Baseball action happens in 4 second intervals. This is the time it takes for an athlete to run 90 feet — so it is a fundamental design element of the game since it was created.

A groundball to the infielders must be fielded, thrown and caught in 4.0 seconds — which is the time it takes the runner to get down the line.

A well hit ball in the air to the outfield will travel in the air about 4 seconds, longer if it is high pop-up. An outfielder has 2 x 4.0 seconds to throw a guy out going from 1st to third — 4 seconds to catch the ball and 4 seconds to throw it 220 feet to a tag out.

So, where does that 4.0 seconds go?  Well, it takes an athlete at least 0.3 seconds the visually see, process information and fire muscles.  So, that leaves just 3.7 seconds to make the play.

Watch a young fielder and this is what you see … After the initial 0.3 sec reaction time, the fielder takes an additional 0.5 seconds before reacting because he either was not really ready to react OR he is unsure of himself and wants to see the ball more before reacting.  When he does this, he usually straightens up and visually pauses. So, that is 0.5 seconds of lost time.

Then fundamentals come in to play — as an infielder, he will be inefficient to the ball, taking 1-2 extra steps and giving up time.  As an outfielder, he will drift to the ball, instead of running full speed to a spot to make the catch.  So, time and  fielding range is reduced proportionally.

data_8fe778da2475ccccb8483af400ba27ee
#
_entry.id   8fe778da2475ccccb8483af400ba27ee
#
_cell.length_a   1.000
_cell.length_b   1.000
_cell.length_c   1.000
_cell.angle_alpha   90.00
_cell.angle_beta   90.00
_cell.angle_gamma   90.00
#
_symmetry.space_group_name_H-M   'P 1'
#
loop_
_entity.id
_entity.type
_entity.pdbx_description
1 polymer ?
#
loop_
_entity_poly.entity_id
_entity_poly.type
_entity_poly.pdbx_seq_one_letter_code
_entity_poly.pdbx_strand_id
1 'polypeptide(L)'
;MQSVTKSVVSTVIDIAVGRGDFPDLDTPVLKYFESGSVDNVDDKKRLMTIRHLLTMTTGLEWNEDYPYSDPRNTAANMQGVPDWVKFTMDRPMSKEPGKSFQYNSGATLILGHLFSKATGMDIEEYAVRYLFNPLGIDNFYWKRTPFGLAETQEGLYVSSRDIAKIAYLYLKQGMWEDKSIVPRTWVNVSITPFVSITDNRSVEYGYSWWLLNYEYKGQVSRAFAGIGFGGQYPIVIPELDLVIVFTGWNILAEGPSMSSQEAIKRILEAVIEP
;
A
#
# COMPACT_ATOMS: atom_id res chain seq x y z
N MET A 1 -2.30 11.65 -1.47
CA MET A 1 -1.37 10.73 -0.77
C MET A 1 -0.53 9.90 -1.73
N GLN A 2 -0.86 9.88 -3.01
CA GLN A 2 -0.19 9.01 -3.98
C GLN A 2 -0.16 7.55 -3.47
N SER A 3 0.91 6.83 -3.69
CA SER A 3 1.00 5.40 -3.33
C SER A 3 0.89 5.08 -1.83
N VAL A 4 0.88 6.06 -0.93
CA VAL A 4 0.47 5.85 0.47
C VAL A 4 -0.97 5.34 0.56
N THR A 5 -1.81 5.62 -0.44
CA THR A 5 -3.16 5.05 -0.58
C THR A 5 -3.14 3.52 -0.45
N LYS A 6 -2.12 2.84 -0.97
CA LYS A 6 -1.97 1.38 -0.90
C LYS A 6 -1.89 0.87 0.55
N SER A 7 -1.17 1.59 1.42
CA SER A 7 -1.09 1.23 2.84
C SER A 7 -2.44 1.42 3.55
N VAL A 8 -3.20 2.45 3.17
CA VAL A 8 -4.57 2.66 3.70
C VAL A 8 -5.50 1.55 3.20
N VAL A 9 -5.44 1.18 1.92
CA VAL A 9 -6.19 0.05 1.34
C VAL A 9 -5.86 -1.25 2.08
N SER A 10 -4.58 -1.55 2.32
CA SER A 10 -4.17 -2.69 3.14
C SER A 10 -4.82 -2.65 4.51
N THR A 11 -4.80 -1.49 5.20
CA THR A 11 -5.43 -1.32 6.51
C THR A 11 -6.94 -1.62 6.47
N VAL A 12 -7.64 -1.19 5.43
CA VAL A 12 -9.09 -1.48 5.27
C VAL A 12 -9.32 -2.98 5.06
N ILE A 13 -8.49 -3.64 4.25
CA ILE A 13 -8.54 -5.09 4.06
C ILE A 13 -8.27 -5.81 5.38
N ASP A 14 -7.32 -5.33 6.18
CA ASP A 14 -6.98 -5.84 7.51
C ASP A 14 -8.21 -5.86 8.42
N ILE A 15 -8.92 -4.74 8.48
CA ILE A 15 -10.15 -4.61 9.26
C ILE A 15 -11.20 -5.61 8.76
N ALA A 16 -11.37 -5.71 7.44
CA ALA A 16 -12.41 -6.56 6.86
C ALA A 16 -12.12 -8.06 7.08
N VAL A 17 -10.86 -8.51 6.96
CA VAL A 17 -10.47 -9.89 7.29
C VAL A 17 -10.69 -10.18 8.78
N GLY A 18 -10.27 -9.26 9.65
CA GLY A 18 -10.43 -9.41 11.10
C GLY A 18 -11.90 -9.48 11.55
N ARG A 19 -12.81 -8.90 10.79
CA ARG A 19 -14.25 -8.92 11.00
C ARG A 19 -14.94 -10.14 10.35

The impact of the lost time is significant.  The charts below show the relationship between lost time and fielding range.  This is a battle over time.  There is at least 0.5 seconds in play between doing it right and doing it wrong.  The challenge is to win that 0.5 seconds.  To do that:

– You need to be ready to react, immediately.  This means that as the ball enters the hitting zone, your muscles are ready to fire explosively, like a sprinter.

– You need to anticipate the ball off the bat, reading bat angle, and ball angle even BEFORE contact.  Really advanced fielders do this.  Repetitions are the way to learn this.

– You need to trust yourself.  Your first instinct will be right 95% of the time, don’t waste 0.5 seconds trying to be right 100% of the time.  It is not worth it.

– You need to be smart — pitch count, what pitch is coming, hitter tendencies, etc..  all of that information can make you really good at “guessing”

– Relax and breathe… in pressure, tense game situations, your breathing becomes shallow and your muscles tense up.  Tense muscles with low oxygen cannot react.

Win the 0.5 seconds and your range and fielding success will go up immediately.


%d bloggers like this: